The decline of pagan Rome was one such transformation; the challenge to its successor was more complex, but just as necessary. The challenge to modernity, which spawned secular rationalism, the rebellious off-spring of the church, is also just as important, as is now the challenge to post-modernity.

The challenges are complex, in that each development of culture brings characteristics that can be affirmed as well as those that need to be confronted. The church will always, to some extent, reflect the culture, as well as needing to challenge culture. In that rather difficult balancing act, it will always, inevitably, to some extent adopt too much of the culture, or contrarily challenge culture unnecessarily and pointlessly.

This is the historical process, in which church and faith continue to respond to history, existing between the world of the transcendent and the world of the immanent. This is our calling and mandate - to continually bring the values and life of the kingdom to bear on a world which will continue to need it, in measure receiving or rejecting it. A-historical in this sense means existing between the two worlds, where one world is a-historical. We can no more dismiss the a-historical than be without a God who lives and is active in and between both heaven and earth.

…rather than Jesus as the fulfilment of that narrative, which is where the focus of the NT clearly lies on every page…

Yes, the New Testament focuses overwhelmingly on Jesus, but, I would argue, in a way that re-asserts the historical missional existence of the people of God. I think it is misleading to speak of Jesus simply as the “fulfilment” of the Jewish narrative. The basic fact of lordship presupposes the continuation of the narrative about the missional existence of the people of God. I would argue that evangelicalism has taken Jesus out of context and inflated his significance—admittedly for good reasons—in isolation from the story of the people.

From this perspective, what is the purpose of history now? A continuation in each generation of the worldwide spread of the kingdom of God (Matthew 13:1-52 in its broader historical context), in which the activity of the kingdom challenges the values and activity of the ‘old creation’ in all its aspects, and provides transformed alternatives, albeit in part.

That begs the question of how “kingdom” is to be understood. I think your way of putting it rather misrepresents Jesus. I disagree, for example, with the statement that the parable of the mustard seed refers to the “worldwide spread of the kingdom of God”. In Matthew 13 “kingdom” has to do entirely with what God is about to do in Israel.

And what does it mean to say that the “activity of the kingdom challenges the values and activity of the ‘old creation’ ”? The kingdom is not some visible, tangible thing apart from the people of God. Either the people of God challenges, etc., or nothing does. Kingdom has to do with the relation of God to his people. The people of God is the sole concrete agency of God’s action and presence in the world.

Andrew - I wasn’t expecting you to agree with any of my comment, especially my understanding of kingdom and Matthew 13!

I’m simply setting out the alternative construct - based on an alternative framing of what the biblical narrative is, which Jesus came to fulfil.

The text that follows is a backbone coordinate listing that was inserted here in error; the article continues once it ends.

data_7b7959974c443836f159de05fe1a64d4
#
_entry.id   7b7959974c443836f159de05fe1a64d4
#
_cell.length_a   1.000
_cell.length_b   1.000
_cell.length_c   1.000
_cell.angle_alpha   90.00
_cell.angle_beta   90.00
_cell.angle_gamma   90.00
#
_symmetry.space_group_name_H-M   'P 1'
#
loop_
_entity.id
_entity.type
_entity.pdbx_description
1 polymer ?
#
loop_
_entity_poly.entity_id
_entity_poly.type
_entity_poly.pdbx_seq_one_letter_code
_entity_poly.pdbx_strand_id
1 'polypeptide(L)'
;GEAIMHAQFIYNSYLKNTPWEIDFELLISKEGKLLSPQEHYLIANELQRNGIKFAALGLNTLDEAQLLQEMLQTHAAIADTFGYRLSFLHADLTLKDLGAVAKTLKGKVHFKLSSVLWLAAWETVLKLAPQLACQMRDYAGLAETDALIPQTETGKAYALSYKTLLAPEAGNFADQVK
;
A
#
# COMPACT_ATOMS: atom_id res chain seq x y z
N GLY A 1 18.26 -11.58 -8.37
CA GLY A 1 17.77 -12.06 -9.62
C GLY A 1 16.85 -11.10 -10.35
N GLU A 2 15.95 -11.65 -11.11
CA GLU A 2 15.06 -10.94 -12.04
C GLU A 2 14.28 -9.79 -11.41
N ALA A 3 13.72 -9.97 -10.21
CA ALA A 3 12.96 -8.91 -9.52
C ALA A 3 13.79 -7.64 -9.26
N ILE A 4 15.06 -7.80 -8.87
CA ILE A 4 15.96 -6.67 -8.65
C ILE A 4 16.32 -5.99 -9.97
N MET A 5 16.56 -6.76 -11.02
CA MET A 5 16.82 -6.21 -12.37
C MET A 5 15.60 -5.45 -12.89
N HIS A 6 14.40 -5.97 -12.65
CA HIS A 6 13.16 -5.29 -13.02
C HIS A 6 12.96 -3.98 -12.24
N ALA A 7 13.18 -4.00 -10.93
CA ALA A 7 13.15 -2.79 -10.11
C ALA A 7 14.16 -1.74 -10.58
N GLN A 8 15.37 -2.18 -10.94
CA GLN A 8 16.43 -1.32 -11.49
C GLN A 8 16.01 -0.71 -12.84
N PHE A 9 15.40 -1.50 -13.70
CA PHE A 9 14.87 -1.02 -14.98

Fulfil it he did, according to this construct. The church continues his ministry, through his life, not its own. The church has no separate existence from him.

In this interpretation of the story, the church continues in close interaction with history - there is no separation into a metaphysical flight into hyperspace.

The story as told by this construct does not come to different conclusions from the story told throughout history, let alone in modern evangelicalism. It simply gives a much richer way of understanding the story, which brings the entire story into play.

Incidentally, I don’t think the church is in crisis. There may be an ebbing and flowing of belief, in Europe and North America especially. Otherwise it now constitutes approximately 1/3 of the world’s population, growing faster than the birth rate in some parts of the world.

That’s not to say there aren’t significant challenges, but these can be faced, and generally are, despite problems alluded to in my post.

 

 

I’m on board with the third illustration. I would just have a large spike at the cross (and include the empty tomb).

Shalom

I think the effort to understand the intent of the trajectory of Christianity through what happened in European Christianity in the last 2,000 years misses not only the trajectories of other churches (specifically, the Church of the East until their destruction by Islam) but tends to imply that 2,000 years represent a relatively important benchmark.  The Church of the East (per Broadbent) was geographically larger and probably had more converts than any combination of western churches in its era.  Most of the original Disciples are said to have died in the region represented by that church.  It was essentially destroyed (though there is a remnant) by Islam as it grew.  So, if you lived east of Damascus in 800AD, as that church was being slaughtered, do you think you’d have been speculating about how to re-image the church in that region?  And, would you be wondering what the point of Christianity was since your church was being extinguished?